South Africa To Remember Dead At Lonmin's Marikana Mine

by
staff
Events are due to be held across South Africa to remember the 34 people killed during clashes at the north-eastern Marikana platinum mine last week.

South Africa's President Jacob Zuma (L) addresses striking miners outside a South African mine in Rustenburg, 100 km (62 miles) northwest of Johannesburg August 22, 2012. Labour unrest in South Africa's platinum belt spread on Wednesday, raising concerns that anger over low wages and poor living conditions could generate fresh violence after 34 striking miners were shot dead by police last week. The strike that started last week at Lonmin's Marikana mine has driven up platinum prices and stoked worries about investing in Africa's biggest economy, where chronic unemployment and income disparities threaten social stability. At Marikana, a sombre-looking President Jacob Zuma stood under a parasol held by an aide to address around 2,000 subdued miners. In the Xhosa and Zulu languages, he said there was no need for workers to die in a labour dispute. "I have taken a decision to set up a commission to investigate this so that we can get to the truth," Zuma said.

Events are due to be held across South Africa to remember the 34 people killed during clashes at the north-eastern Marikana platinum mine last week.

Early in the morning, a traditional cleansing ceremony will take place at a stadium near the mine.

Later, officials and religious leaders will join miners for a memorial service at a nearby church.

The Lonmin-owned mine has been closed since workers went on strike to demand higher pay two weeks ago.

Among those attending the service at the Nkangeng Informal Settlement, near the mine, will be the head of President Jacob Zuma's office, Collins Chabane.

Visiting the mine on Wednesday, Mr Zuma told workers he "felt their pain" and promised a thorough investigation of the shootings.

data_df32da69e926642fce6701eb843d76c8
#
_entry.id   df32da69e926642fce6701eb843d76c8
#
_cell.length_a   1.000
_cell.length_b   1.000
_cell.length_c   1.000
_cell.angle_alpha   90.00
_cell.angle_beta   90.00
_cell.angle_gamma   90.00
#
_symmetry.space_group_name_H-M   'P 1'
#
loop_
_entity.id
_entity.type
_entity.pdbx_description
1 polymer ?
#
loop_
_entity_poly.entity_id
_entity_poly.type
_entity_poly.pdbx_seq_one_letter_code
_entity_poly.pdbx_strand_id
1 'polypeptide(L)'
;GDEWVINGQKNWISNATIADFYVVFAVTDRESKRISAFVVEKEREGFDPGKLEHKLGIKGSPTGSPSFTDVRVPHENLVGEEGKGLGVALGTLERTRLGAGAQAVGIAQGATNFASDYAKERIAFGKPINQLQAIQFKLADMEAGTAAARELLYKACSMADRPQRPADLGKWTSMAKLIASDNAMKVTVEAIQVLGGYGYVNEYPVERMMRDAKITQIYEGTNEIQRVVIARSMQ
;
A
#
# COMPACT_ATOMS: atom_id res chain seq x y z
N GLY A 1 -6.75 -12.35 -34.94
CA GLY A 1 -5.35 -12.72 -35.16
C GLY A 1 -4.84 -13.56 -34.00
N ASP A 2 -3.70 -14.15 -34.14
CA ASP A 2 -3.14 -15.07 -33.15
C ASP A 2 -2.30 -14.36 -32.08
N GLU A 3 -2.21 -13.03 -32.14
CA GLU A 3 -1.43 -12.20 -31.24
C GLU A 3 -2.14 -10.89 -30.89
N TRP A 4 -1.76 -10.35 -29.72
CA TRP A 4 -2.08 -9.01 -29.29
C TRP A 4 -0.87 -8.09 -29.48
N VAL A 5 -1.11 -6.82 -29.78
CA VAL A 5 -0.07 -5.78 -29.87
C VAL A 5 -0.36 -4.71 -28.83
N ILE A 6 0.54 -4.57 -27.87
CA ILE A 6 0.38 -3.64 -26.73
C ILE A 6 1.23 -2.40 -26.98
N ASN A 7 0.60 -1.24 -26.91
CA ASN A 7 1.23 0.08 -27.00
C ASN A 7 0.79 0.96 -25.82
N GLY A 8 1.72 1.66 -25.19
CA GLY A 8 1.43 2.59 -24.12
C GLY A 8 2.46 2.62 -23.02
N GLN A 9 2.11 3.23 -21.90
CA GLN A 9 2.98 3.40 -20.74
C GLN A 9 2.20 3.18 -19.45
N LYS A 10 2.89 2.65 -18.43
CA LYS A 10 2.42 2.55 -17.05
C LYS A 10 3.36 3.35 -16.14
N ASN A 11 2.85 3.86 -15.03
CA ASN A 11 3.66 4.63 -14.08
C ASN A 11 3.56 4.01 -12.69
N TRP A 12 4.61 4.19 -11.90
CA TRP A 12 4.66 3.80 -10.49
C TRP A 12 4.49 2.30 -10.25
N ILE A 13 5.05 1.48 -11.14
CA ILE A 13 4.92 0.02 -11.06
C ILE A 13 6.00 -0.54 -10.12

But correspondents say the mood at the meeting was subdued, and did not feature the cheering and ululating that usually greets the president.

Some of those present chanted,"down with the police".
Negotiations

Religious leaders have brokered talks between the Lonmin management and workers in an attempt to break the deadlock in the dispute over pay.

On Tuesday, Lonmin dropped its threat to fire workers if they failed to end their strike after many workers ignored the ultimatum. The company says the strike is illegal.

Police said they opened fire last Thursday because strikers wielding machetes and clubs had refused to lay down their weapons.

Another 10 people, including two police officers, had died in clashes the previous week.

The striking miners say they are currently earning between 4,000 and 5,000 rand (£305-£382: $486-$608) a month and want their salary increased to 12,500 rand.

The company says most workers are paid about 10,500 rand, if bonuses are added.

Industrial conflict over pay appeared to be spreading to other mines in South Africa on Wednesday, with about 600 workers at the nearby Royal Bafokeng Platinum Mine also going on a strike to demand higher wages.